וְאַתָּה תְּצַוֶּה׀ אֶת־בְּנֵי יִשְׂרָאֵל וְיִקְחוּ אֵלֶיךָ שֶׁמֶן זַיִת זָךְ כָּתִית לַמָּאוֹר לְהַעֲלֹת נֵר תָּמִיד׃

And you shall command the children of Israel that they bring you pure oil of pressed olives for the light, to cause the lamp to burn continually.





Brit Chadasha

March 4 2023

“Will command”

Exodus 27:20-30:10

1Sam 15:2-34

Phil. 4:10-20
Hebrews 13:10-17



It is a well-known observation that, from the beginning of Exodus until the beginning of Deuteronomy, there is not a Parasha in which Moses is not mentioned, except for Parashat Tetzaveh . This Parasha focuses on the operation of the Mishkan (Tabernacle) that will unite the people with God and the path of Spiritual live given by His commandments that will bring an awareness and will open the people to be comfortable hearing God's voice.

At the core of Parashat Tetzave is a detailed description of the clothing worn by the officiants who will perform ritual service in the sacred space known as the Tent of Meeting (and later, the Temple). In the same way that holy space must be constructed differently from common space, so too must the priests and High Priest be “separate” from the common people. It is for this reason that Torah commands the fabrication of special clothing. First we read the detailed description of all of the sacral vestments required by the High Priest: the ephod, breastplate, robe, frontlet, tunic, headdress, and sash; and then the Parasha turns its attention to the special apparel of the ordinary priests. While each description of the various appurtenances is enticing and aesthetic in its own right, most striking and tantalizing to the senses is the hem of the robe worn by the High Priest.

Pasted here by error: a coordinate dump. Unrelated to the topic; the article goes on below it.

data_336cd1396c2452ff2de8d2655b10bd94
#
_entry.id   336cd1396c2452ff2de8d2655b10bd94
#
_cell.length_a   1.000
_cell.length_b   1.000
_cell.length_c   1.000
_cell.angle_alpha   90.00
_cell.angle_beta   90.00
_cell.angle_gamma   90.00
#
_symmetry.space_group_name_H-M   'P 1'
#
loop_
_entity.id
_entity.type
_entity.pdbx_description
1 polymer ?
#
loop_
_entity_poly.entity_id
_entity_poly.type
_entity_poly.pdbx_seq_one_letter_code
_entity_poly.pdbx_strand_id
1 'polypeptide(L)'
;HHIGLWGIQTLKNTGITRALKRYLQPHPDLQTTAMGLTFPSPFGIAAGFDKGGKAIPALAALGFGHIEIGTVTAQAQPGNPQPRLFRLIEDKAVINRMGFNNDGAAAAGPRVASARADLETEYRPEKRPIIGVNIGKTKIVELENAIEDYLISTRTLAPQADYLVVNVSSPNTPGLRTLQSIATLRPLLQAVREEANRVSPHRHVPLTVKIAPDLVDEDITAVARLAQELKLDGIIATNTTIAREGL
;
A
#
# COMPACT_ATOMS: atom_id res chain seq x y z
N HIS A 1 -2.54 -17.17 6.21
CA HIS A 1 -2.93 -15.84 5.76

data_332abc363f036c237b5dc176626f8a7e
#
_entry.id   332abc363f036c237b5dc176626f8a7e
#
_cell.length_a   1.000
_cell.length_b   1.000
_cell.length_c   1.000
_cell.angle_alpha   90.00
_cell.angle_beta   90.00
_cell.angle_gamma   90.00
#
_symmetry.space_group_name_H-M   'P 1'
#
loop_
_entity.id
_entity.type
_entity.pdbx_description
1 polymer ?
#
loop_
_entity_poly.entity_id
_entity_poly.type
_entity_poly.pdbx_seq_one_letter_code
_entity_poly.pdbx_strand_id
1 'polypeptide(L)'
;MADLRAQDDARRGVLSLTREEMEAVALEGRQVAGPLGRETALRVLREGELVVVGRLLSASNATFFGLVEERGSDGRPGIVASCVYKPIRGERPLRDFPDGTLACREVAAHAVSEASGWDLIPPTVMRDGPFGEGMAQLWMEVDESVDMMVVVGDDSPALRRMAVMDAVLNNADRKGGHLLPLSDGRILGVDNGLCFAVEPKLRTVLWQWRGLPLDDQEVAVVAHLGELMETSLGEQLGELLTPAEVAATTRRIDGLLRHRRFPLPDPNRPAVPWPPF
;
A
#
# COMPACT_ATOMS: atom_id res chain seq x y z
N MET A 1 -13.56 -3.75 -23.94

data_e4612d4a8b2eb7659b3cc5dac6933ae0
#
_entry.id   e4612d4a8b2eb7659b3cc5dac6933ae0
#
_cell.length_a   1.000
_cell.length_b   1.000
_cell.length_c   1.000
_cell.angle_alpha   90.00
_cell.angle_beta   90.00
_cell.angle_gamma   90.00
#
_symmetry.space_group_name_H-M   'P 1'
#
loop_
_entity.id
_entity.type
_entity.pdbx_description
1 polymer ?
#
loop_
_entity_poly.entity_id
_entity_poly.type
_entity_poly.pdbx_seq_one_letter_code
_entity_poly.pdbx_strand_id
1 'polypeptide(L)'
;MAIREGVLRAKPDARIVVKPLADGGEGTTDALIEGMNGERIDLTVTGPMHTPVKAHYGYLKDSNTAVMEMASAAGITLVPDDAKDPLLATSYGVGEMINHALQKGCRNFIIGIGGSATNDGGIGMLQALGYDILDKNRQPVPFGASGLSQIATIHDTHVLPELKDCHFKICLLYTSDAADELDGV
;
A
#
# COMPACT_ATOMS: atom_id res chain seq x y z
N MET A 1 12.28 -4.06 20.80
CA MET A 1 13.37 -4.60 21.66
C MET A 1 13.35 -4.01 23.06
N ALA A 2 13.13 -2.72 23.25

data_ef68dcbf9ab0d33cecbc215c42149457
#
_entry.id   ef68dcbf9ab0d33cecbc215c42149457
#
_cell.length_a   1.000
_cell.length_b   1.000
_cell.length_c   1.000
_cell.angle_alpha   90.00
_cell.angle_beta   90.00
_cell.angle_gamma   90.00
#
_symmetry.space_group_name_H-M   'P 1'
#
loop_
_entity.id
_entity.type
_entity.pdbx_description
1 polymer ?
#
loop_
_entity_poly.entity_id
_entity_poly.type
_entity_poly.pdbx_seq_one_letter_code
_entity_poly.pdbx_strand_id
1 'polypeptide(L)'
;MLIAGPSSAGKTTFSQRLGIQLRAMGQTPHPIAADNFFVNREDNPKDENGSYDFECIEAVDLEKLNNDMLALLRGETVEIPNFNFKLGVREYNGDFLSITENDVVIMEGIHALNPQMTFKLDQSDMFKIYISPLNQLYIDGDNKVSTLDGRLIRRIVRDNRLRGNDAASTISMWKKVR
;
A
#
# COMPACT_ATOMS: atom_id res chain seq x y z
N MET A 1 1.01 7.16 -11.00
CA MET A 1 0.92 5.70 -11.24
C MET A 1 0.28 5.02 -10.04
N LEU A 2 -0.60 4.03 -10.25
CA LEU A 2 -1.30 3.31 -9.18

The expression, Tetzaveh, “will command” is used where there is special emphasis to be laid on the seriousness and importance of a duty which is mandatory and also for all time, and above all, where it is a question of sacrificing material wealth for spiritual ends, the profit of which does not seem to be immediately apparent . . . The oil of the nation is to be offered for the light of Torah; the menorah represents the tree of the national spirit, not solely that of the priests. It is highly characteristic that it is only the daily provision of the means for obtaining light, and the conditioning of the lamps and wicks to produce a clear light that is the realm of the priests.